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Homework · · Homework assignments should be checked cooperatively by the teacher and the student as a means of assessing the learning. Homework should not count more than 10% of a student's grade. Eight Tips (for teachers regarding homework) o Give immediate feedback on homework o Assign homework that will reinforce what students covered in class that day. o Assign homework for instructional purposes, not as punishment. o Give students a sense of ownership in the homework assignment. Students are more receptive to assignments that offer some selection. If there are 10 questions at the end of a chapter, let the students select 6 to answer. The process of selection may be of more learning benefit than answering the questions. o Assign homework that is challenging. Homework should give students a sense of pride or accomplishment when finished, not just a sense of relief. o Make the homework assignment proportionate. It should be the appropriate length and intensity. o Limit amount of "over the weekend" homework.

o Never view homework as needed documentation to prove to parents that work was done in class. Make the classroom learning relevant/meaningful/engaging and the students' excitement will be proof enough. Returning work to students · Guidelines: o Tests, daily work, and homework should be returned within two (2) days. o Projects, notebooks, compositions, and other extended assignments should be returned within five (5) days.

Philosophy

We believe that the purpose of Social Studies is to help young people develop the ability to make informed and reasoned decisions as citizens of a culturally diverse and democratic society. While focusing on the content standards of culture, economics, geography, governance and civics, history, and individuals, groups, and interactions, it is our belief that social studies allows students to understand their place in the world, the interrelationships between themselves and the world, and their responsibility to seek solutions to increasing global challenges.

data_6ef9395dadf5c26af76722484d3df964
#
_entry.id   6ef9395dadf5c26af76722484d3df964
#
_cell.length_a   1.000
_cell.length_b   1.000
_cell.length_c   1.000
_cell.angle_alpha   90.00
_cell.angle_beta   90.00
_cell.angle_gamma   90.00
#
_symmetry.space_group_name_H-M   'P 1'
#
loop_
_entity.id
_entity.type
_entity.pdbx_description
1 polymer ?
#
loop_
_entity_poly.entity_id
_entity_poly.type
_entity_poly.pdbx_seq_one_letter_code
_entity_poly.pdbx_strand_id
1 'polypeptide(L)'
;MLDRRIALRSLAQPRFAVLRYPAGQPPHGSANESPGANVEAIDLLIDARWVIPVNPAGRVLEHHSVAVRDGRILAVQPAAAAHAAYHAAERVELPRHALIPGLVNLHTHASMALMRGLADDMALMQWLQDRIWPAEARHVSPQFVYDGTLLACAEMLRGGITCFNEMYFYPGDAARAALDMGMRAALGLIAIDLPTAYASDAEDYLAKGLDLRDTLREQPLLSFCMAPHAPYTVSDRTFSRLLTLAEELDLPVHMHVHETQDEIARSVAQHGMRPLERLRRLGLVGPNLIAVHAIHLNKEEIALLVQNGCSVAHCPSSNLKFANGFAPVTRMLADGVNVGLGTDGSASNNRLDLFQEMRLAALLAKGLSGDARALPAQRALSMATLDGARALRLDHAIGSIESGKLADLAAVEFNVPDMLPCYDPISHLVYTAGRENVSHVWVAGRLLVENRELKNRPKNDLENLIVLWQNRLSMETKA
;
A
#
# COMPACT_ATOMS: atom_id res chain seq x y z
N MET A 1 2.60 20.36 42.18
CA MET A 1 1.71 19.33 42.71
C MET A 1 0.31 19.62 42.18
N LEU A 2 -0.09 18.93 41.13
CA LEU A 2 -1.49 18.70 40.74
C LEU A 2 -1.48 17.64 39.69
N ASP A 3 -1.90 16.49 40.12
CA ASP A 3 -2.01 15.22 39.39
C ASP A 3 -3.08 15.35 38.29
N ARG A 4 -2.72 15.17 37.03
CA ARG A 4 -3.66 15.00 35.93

Course Overview

The Seventh Grade Social Studies curriculum focuses on World Geography. World Geography is a yearlong study of the physical, cultural, political, economic, and environmental aspects of the world's regions. Students will use a cultural approach to study the world regions, connecting a culture to its location, climate, resources, history, government, and religion. Emphasis is placed on the interrelationships that connect the regions of the world and the diverse global community. World Geography includes: · Maps and mapping skills · Location of major world landforms and rivers · Location of world continents and countries within · World climates · World cultures and population issues · World governments and economies · World religions · Global concerns and solutions · Environmental issues · Tennessee geography

Purpose of Curriculum Guide

From the first day of class to the last, from hands-on activities to critical thinking, this curriculum guide is designed to not only assist the classroom teacher with organization of the world geography curriculum, but to facilitate meaningful world connections for students. Every person, every day experiences geography. Those experiences are the effects of history, culture, resources, climate, and so much more. Use this guide to help students gain knowledge of the world and apply that knowledge to their relationship in the world. The following have been included: Month to month planning of chapters for effective time management Tennessee Content Standards are related to chapters. These standards are the major areas of learning within Social Studies. The Content Standards include: o 1.0 Culture o 2.0 Economics o 3.0 Geography o 4.0 Government and Civics o 5.0 History o 6.0 Individuals, Groups, and Interactions A focus statement is written for each unit of study to give a general overview of the content. Major instructional objectives are listed for each unit to help narrow the focus of the chapters. Use these to plan student objectives, relating to Tennessee wherever possible. Tennessee State Performance Indicators (SPI's) are indicated for every unit of study. These indicators are TCAP assessed items. Understanding the spi code: ex. 7.3.9 7 --indicates the grade 3 --indicates the content standard (see above) 9 --indicates the specific knowledge to be learned

Teach the indicators, but go beyond them! Instructional Strategies are listed as recommendations to enhance instruction and learning. Students learn best when engaged, so a few activities have been included to facilitate the objectives. An unbelievable number of support resources are available through Holt, Rinehart, and Winston Publishers. These resources provide differentiated instruction strategies, on-line tools, and printable materials for every chapter. Assessment tools recommended for evaluating student learning are listed at the end of each month.

Content Standards and Definitions